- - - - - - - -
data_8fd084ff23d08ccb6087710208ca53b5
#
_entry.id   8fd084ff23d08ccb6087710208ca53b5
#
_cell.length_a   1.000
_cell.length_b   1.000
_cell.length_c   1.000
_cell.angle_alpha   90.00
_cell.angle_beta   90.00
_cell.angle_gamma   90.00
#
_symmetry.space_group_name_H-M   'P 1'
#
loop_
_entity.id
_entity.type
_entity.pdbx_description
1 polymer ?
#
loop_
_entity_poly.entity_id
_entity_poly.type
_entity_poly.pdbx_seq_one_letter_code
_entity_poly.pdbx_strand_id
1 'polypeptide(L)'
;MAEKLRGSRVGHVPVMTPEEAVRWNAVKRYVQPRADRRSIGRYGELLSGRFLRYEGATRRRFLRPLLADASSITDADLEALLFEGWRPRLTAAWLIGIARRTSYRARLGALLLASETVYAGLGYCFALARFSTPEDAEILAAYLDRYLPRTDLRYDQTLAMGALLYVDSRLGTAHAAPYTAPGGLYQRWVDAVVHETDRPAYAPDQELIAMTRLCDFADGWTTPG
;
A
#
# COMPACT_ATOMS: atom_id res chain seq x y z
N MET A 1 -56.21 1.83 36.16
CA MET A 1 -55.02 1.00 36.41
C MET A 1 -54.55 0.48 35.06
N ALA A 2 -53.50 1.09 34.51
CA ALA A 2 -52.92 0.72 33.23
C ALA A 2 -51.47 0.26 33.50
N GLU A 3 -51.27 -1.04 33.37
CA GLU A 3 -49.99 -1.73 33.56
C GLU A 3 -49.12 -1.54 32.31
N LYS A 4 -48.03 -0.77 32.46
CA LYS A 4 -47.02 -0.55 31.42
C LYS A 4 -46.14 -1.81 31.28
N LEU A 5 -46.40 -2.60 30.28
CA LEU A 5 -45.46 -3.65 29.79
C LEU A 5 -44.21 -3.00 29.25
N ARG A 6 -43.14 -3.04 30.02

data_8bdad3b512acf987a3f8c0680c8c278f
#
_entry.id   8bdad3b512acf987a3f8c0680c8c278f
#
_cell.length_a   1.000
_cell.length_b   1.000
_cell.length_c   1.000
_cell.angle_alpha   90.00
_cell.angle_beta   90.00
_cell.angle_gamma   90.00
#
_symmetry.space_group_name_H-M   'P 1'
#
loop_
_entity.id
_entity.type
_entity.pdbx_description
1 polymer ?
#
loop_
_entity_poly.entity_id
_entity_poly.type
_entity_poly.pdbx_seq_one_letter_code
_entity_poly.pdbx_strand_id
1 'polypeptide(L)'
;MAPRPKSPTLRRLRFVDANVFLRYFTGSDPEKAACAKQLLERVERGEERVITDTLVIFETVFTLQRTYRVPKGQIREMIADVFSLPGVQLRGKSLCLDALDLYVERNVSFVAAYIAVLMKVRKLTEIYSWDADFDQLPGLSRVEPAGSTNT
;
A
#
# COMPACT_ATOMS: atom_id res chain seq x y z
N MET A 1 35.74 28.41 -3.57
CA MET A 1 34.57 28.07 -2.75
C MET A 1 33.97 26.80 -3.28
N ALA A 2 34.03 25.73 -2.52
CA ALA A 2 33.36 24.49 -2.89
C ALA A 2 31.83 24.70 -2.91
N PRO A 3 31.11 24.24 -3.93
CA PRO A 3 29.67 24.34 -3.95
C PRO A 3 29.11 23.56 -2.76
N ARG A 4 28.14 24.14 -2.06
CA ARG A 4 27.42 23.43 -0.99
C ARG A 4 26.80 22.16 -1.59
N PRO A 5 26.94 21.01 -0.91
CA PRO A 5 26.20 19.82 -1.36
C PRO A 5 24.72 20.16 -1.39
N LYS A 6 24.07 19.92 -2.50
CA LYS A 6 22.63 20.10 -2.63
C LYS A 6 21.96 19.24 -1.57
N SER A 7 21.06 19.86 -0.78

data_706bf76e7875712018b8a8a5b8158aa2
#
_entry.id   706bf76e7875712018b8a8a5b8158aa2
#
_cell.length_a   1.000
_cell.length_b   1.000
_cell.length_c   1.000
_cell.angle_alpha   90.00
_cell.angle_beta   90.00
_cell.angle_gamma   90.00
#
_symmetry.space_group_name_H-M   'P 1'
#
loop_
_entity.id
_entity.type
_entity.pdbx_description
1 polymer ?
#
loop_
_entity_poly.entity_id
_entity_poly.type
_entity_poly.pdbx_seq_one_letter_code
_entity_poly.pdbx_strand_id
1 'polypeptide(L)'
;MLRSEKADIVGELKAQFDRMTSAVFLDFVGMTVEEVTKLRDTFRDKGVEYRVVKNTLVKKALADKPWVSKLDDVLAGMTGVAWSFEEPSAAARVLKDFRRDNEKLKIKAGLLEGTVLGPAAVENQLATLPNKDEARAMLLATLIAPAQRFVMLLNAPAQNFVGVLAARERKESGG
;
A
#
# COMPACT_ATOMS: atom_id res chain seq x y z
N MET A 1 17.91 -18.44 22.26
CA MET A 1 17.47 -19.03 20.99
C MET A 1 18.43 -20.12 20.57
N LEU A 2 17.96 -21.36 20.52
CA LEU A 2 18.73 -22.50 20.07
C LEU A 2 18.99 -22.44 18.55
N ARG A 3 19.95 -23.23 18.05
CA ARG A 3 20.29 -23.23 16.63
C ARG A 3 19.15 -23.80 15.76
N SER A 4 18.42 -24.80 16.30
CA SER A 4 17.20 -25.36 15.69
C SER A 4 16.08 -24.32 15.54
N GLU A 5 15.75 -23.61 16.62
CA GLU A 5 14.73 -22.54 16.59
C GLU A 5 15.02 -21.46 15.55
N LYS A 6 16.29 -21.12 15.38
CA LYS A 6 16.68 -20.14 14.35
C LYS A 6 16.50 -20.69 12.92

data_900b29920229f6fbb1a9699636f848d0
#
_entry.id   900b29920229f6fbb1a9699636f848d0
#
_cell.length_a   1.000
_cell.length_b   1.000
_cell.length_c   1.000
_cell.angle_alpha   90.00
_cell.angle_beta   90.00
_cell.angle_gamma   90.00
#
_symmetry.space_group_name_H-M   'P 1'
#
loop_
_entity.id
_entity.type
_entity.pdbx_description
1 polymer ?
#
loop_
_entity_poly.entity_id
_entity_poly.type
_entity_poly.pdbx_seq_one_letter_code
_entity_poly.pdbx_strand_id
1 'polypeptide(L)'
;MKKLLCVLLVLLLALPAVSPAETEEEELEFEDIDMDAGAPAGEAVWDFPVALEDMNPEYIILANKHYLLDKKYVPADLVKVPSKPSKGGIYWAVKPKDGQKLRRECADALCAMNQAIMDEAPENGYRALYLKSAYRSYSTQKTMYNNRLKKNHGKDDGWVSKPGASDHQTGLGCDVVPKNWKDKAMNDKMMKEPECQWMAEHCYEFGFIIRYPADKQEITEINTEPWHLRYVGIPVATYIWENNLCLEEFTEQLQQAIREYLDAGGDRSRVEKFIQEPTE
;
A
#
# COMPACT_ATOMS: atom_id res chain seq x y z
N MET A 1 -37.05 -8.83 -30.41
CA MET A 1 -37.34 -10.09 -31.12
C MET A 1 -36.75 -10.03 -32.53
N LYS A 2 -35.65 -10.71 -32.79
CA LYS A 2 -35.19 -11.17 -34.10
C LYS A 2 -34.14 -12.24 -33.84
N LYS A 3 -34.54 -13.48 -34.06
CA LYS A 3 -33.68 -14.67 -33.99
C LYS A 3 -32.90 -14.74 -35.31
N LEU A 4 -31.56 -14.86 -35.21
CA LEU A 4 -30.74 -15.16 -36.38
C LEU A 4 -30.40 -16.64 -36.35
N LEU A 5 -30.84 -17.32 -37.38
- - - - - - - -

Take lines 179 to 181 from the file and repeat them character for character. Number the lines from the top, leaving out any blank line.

C LYS A 2 -34.14 -12.24 -33.84
N LYS A 3 -34.54 -13.48 -34.06
CA LYS A 3 -33.68 -14.67 -33.99